Nuclear Issues

12 Items

Joseph Nye

Martha Stewart

Audio - Harvard Magazine

How Do Past Presidents Rank in Foreign Policy?

| Mar. 02, 2020

How do presidents incorporate morality into decisions involving the national interest? Moral considerations explain why Truman, who authorized the use of nuclear weapons in Japan during World War II, later refused General MacArthur's request to use them in China during the Korean War. What is contextual intelligence, and how does it explain why Bush 41 is ranked first in foreign policy, but Bush 43 is found wanting? Is it possible for a president to lie in the service of the public interest? In this episode, Professor Joseph S. Nye considers these questions as he explores the role of morality in presidential decision-making from FDR to Trump.

Professor Nicholas Burns, Secretary-General Ban Ki-moon, and Ambassador Susan Thornton at the JFK Jr Forum

Martha Stewart

Analysis & Opinions

Conversations in Diplomacy: Secretary-General Ban Ki-moon and Ambassador Susan Thornton

| Oct. 22, 2018

In this installment of “Conversations in Diplomacy," the Future of Diplomacy Project's Faculty Chair Nicholas Burns is joined by Secretary-General Ban Ki-moon, former Secretary-General of the United Nations, and Ambassador Susan Thornton, former Acting Assistant Secretary of State for East Asian and Pacific Affairs, for a conversation on the current situation on the Korean peninsula and prospects for a peaceful denuclearization.

East West Institute Logo

East West Institute

Analysis & Opinions

Nicholas Burns: A Changing U.S. Foreign Policy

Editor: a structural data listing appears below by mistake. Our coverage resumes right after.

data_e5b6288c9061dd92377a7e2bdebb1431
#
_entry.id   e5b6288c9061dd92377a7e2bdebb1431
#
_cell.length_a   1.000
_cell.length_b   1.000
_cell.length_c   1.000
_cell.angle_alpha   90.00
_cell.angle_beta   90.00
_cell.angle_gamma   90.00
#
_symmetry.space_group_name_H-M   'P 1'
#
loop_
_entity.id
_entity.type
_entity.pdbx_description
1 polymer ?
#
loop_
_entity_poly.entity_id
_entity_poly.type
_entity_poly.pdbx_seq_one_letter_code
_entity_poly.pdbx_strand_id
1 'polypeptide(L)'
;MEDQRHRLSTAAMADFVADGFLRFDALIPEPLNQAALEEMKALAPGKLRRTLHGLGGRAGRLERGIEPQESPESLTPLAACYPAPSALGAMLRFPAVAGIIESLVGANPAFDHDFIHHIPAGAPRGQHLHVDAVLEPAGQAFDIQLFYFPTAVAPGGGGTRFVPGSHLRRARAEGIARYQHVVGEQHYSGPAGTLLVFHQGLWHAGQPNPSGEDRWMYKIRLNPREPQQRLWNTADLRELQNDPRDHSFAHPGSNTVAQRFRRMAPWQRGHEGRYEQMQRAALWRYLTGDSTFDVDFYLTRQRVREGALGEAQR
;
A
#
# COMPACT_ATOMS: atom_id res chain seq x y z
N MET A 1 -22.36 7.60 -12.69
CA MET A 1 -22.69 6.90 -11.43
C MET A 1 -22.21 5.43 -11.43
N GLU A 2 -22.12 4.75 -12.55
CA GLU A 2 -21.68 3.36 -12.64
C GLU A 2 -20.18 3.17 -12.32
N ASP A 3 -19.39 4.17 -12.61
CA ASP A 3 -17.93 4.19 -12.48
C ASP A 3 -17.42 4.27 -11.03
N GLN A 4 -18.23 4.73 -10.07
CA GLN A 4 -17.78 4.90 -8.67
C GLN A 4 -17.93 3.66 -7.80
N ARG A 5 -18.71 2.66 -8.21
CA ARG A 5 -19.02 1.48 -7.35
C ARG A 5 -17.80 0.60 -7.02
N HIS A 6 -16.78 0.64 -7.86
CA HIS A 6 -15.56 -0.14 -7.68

| Mar. 27, 2018

Staffing gaps and significant personnel changes at the State Department have raised concerns about the direction of U.S. foreign policy, especially amid public statements by President Donald Trump concerning American alliances and positions on issues around the world. Ambassador Cameron Munter invites Ambassador Nicholas Burns to share his insights and ideas, including on timely topics such as the U.S.-Russia relationship following the re-election of Vladimir Putin, Transatlantic relations and changing perceptions about the future role of NATO, and a possible meeting between President Trump and his North Korean counterpart on nuclear nonproliferation and security.

Audio - Belfer Center for Science and International Affairs, Harvard Kennedy School

Jake Sullivan on Office Hours Podcast

| Nov. 01, 2017

Jake Sullivan, former Director of the Policy Planning Office at the U.S. State Department and former National Security Adviser to Vice President Joe Biden, talks with Aroop Mukharji (@aroopmukharji) about the secret negotiations behind the Iran nuclear deal, long-term policy planning at the State Department, and how to stay sharp on a demanding travel schedule.

Blog Post - Iran Matters

Decoding the Iran Nuclear Deal

Apr. 15, 2015

On April 2, 2015, the EU (on behalf of the P5+1 countries) and Iran announced agreement on “key parameters” for a comprehensive nuclear deal with Iran. The EU-Iran Joint Statement is buttressed by unilateral fact sheets issued by the U.S. and Iran, which provide further details of the framework accord.  Not surprisingly, differences have emerged between the U.S. and Iranian versions of the deal. These differences reflect both political spin and remaining issues that have not been resolved.  In the next phase of this process, the negotiators will seek to finalize a comprehensive agreement by June 30, 2015.